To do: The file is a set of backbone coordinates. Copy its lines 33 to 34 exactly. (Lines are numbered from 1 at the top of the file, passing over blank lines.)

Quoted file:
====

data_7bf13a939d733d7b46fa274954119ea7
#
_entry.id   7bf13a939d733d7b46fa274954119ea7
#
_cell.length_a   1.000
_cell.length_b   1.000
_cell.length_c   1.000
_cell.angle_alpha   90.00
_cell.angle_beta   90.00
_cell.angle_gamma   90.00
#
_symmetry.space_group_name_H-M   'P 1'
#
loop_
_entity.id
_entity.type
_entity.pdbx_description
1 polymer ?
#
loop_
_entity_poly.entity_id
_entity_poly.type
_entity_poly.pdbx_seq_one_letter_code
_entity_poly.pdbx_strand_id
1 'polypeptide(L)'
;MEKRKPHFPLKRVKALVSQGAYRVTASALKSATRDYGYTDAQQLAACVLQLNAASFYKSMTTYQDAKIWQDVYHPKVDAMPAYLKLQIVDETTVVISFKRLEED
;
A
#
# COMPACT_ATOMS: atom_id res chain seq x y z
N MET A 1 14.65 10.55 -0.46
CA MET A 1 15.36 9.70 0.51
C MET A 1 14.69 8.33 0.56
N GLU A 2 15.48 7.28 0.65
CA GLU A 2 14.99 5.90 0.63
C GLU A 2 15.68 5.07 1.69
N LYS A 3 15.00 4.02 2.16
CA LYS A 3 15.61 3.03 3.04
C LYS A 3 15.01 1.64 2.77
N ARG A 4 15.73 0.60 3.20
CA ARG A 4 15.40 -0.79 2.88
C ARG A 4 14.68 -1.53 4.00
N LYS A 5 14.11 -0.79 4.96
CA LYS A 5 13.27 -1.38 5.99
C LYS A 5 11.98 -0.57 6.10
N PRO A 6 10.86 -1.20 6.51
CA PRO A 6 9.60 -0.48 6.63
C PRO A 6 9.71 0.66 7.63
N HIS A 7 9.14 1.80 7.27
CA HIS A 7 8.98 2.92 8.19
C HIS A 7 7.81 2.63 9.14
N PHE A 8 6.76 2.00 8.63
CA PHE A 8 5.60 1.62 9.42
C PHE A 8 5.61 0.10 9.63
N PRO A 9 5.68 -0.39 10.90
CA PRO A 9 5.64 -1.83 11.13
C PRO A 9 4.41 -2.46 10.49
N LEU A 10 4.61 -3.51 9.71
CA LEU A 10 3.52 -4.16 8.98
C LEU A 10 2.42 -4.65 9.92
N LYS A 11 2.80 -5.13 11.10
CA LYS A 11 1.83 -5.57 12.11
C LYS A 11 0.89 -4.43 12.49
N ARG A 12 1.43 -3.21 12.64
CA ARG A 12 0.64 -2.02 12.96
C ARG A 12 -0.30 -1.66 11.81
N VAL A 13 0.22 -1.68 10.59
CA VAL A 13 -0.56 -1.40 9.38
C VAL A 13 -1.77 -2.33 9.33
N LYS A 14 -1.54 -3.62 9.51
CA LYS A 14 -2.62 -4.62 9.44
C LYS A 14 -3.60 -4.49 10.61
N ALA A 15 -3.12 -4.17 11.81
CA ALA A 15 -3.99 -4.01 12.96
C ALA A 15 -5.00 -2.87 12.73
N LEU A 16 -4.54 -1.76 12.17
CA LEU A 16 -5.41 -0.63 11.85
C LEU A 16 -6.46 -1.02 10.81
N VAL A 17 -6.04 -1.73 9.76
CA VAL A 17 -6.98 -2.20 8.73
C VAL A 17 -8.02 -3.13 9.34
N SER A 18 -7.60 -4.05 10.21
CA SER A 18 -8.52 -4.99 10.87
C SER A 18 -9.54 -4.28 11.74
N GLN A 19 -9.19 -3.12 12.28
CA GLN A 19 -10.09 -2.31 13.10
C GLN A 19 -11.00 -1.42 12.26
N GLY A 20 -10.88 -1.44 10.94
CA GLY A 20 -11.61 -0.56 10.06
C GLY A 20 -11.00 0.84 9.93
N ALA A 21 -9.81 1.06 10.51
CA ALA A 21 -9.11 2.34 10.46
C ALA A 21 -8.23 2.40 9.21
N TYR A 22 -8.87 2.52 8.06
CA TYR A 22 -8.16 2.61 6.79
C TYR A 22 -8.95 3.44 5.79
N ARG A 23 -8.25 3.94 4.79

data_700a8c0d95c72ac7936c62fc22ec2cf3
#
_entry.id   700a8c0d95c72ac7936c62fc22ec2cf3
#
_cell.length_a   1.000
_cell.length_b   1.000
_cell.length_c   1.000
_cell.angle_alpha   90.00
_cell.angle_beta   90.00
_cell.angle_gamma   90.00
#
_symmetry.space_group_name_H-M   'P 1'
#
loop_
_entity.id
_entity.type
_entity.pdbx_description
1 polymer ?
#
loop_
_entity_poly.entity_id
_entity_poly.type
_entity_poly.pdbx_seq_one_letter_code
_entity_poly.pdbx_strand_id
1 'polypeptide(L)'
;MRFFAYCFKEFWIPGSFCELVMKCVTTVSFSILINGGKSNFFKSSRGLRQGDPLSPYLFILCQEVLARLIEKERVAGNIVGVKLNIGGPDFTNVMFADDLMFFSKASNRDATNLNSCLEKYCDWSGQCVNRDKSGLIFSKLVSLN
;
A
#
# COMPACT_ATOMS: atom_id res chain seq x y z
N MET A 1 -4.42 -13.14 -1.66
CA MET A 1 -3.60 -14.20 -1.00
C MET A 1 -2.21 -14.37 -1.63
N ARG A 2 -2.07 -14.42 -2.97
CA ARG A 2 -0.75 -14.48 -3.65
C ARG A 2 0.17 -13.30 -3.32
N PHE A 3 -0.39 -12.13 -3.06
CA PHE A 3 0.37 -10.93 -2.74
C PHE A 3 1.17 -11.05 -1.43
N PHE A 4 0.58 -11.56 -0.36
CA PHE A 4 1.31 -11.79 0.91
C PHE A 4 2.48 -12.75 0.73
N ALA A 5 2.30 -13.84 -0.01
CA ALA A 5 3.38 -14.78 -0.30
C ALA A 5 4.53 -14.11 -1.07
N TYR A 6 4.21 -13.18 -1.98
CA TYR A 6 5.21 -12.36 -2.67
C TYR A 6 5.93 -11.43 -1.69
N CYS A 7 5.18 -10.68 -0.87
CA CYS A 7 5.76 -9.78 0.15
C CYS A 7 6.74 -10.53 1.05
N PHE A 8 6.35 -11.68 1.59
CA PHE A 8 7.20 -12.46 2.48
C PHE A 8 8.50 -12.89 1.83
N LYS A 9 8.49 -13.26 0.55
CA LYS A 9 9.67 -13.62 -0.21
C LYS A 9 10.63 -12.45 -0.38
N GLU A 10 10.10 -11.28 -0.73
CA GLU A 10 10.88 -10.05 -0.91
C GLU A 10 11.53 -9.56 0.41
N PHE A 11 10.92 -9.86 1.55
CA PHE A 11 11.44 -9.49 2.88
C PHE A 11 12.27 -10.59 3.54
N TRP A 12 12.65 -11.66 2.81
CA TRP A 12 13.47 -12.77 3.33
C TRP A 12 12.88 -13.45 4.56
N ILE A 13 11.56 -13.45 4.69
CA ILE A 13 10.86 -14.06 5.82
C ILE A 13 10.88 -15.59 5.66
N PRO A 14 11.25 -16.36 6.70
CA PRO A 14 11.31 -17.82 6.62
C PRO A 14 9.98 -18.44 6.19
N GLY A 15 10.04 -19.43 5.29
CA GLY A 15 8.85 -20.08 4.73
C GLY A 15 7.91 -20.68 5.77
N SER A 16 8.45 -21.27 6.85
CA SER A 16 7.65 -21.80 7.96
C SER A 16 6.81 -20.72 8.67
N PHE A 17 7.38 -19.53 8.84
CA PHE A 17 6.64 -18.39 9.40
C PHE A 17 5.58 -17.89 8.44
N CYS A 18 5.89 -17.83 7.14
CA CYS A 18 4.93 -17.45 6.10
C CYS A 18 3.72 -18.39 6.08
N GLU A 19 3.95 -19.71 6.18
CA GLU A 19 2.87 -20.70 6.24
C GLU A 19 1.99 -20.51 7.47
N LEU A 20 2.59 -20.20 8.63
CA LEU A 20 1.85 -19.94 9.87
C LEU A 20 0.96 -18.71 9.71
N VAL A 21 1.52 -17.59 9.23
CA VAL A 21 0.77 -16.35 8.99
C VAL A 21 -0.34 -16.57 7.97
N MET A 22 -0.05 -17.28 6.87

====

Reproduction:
C MET A 1 14.69 8.33 0.56
N GLU A 2 15.48 7.28 0.65